This special episode of ‘How the Victorian’s built Britain’ focuses on crime and reform, visiting Spike Island Cork where John Crotty talks to host Michael Buerk about the super prison that was Ireland’s Alcatraz in the 1850’s.
The island location became a prison in 1847, the second time in its history it was involved in incarceration. The Victorian era jail opened while the Irish famine raged, and soon became a super prison. It was the largest in the world by the early 1850’s. Over 2400 inmates were crammed into every available building, with some dorms like the timber prison having as many as two hundred men per room! By comparison, Mountjoy Prison which opened in 1851 had room for five hundred inmates, almost 20% the size of Spike’s operation.
The prison remains the largest ever formal prison in Ireland and Britain. It grew so large in part because of the Irish famine, which swelled conviction rates as many committed crimes of survival. But the end of the transportation system also had a significant impact, as Australia started to refuse new convicts who had to remain in their country of origin.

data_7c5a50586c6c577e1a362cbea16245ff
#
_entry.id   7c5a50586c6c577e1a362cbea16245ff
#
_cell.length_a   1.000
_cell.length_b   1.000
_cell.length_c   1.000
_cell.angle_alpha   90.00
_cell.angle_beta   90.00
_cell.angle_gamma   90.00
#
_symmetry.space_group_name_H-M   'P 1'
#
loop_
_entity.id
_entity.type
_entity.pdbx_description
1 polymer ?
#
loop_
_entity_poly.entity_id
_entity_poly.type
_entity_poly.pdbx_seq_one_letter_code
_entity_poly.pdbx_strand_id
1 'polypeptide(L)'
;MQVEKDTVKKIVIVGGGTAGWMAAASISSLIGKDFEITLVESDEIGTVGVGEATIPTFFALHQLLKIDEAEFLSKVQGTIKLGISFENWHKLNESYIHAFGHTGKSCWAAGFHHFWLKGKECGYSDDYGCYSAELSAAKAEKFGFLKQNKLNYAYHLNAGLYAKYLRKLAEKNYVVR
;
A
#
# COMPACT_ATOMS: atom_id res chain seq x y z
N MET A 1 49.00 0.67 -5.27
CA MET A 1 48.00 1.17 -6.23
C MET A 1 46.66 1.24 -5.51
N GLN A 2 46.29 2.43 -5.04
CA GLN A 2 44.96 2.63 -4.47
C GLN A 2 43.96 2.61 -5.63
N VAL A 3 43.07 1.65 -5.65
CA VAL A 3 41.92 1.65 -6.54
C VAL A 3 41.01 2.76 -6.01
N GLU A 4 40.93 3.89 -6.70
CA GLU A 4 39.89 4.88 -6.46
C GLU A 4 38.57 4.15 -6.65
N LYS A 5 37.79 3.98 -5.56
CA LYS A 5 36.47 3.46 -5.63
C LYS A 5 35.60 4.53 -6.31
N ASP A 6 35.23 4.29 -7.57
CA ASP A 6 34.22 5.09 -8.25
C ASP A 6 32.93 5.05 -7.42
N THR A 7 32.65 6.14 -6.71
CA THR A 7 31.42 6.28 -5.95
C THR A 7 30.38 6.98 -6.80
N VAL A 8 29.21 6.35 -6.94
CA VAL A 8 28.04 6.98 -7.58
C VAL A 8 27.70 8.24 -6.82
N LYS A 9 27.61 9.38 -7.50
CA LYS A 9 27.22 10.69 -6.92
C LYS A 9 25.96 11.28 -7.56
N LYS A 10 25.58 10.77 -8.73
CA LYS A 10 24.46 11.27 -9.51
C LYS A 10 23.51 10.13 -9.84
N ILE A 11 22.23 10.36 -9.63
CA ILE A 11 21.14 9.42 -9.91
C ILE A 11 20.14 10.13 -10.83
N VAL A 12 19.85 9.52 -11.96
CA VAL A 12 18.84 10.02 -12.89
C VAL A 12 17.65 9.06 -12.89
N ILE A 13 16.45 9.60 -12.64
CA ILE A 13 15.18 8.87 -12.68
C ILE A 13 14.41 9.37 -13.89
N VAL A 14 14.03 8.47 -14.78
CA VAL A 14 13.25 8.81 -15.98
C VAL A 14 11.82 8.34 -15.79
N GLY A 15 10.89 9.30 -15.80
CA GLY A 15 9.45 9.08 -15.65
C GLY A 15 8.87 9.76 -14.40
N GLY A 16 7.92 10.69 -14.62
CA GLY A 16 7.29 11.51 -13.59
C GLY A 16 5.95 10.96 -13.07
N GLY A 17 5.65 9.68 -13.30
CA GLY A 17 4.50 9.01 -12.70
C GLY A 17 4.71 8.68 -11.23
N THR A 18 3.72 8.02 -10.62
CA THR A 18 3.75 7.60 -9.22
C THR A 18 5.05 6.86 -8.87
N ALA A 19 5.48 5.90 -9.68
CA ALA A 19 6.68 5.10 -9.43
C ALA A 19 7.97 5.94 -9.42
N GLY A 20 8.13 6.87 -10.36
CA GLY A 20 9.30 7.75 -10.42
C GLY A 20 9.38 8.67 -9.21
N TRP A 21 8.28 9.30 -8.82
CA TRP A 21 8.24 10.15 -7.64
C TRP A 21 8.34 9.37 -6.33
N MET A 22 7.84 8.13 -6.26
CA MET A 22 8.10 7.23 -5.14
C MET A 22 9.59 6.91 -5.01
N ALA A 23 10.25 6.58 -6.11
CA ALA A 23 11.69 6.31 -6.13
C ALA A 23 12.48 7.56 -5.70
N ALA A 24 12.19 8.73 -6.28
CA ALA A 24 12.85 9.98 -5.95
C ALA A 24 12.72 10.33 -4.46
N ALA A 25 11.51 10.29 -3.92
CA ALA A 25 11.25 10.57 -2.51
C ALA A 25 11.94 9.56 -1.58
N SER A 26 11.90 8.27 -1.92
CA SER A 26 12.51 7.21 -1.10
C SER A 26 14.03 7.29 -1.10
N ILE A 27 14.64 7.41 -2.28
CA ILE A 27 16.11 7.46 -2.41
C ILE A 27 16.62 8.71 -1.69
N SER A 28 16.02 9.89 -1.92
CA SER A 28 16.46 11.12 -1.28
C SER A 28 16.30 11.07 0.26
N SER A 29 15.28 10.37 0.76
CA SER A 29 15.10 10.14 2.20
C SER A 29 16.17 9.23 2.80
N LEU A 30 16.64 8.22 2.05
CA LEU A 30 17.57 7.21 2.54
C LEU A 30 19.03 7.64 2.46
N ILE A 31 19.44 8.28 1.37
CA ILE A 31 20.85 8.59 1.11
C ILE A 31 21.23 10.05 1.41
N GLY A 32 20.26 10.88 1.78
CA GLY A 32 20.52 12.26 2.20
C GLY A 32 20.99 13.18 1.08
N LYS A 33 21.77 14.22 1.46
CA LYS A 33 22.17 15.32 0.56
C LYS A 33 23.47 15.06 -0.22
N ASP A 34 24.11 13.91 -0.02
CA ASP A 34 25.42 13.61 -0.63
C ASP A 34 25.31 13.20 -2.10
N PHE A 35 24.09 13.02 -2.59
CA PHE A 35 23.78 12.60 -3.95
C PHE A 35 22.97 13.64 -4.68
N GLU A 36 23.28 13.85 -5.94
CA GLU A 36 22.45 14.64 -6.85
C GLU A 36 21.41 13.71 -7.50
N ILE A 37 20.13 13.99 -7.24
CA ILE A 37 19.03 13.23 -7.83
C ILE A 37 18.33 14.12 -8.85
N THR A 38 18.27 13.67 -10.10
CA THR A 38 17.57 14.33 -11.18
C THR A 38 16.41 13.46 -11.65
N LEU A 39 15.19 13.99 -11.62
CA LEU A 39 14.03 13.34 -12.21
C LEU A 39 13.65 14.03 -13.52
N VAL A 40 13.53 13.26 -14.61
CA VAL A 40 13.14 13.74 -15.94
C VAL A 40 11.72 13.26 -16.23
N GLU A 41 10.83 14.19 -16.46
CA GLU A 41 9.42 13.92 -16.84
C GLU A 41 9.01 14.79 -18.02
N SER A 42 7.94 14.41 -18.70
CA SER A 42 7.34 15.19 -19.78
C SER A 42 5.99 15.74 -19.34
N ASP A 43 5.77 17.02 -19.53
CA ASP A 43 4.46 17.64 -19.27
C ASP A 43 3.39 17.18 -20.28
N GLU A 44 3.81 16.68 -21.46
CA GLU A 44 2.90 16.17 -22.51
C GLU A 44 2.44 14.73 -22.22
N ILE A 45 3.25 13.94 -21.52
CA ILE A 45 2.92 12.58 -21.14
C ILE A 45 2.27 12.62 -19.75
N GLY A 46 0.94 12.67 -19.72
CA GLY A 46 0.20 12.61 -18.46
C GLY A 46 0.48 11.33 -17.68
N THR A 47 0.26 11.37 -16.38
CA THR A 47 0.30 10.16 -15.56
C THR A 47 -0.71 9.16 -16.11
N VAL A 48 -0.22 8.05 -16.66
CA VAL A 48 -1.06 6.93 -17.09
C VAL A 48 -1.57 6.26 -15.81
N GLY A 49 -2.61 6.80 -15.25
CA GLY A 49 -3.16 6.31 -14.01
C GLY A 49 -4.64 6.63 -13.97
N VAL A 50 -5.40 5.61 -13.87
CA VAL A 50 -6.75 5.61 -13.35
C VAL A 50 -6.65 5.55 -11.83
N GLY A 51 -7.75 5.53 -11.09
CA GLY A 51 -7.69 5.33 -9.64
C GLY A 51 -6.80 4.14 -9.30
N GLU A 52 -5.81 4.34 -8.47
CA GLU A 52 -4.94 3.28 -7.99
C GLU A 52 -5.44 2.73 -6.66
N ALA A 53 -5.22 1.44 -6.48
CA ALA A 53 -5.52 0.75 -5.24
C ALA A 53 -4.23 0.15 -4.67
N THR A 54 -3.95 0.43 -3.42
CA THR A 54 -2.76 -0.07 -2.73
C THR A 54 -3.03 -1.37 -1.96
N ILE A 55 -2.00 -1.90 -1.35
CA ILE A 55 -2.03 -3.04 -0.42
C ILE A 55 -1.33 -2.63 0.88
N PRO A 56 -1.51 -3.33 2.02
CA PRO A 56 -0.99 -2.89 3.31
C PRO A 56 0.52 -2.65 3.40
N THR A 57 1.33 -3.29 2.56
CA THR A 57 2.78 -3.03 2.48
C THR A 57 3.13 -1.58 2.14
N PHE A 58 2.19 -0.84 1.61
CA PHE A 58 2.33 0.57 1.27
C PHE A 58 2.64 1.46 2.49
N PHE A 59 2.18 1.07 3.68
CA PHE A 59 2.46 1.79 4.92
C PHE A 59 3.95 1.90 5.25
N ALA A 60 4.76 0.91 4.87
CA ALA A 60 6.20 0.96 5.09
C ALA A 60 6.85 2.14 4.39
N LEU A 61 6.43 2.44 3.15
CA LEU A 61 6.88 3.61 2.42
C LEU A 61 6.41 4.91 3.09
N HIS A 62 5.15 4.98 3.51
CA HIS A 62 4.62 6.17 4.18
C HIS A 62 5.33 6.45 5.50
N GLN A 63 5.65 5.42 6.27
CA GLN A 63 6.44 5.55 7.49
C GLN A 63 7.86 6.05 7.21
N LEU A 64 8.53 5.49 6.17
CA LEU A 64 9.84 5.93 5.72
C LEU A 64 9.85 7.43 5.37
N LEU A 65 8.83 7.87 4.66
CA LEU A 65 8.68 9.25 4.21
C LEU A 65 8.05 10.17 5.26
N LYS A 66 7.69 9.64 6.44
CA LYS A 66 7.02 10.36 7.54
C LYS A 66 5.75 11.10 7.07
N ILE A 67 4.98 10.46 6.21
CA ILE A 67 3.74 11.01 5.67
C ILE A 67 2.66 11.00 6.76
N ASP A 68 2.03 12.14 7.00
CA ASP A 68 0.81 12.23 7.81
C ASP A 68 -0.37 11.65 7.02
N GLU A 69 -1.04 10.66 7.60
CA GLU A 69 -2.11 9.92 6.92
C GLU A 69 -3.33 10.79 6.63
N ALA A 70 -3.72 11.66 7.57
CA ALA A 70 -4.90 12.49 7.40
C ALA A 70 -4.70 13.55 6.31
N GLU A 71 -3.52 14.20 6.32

It was an incredible difficult place to survive, with a death of 12% in its worst year. Close to a prisoner a day was dying while in the care of the state, over 280 in one calendar year. This was as a result of close proximity to other inmates promoting the spread of deadly disease, poor sanitation and already weakened prisoners arriving from a country in ruin.
It took a national decision to reduce the conviction of any person sentenced to seven years transportation down to four to see a massive drop in the prison population, with almost seven hundred at Spike Island immediately released.
Read more stories from the Victorian Prison here –
The largest prison in the world – Spike Island prison
The Gravedigger – Dubliner Joseph Dwyer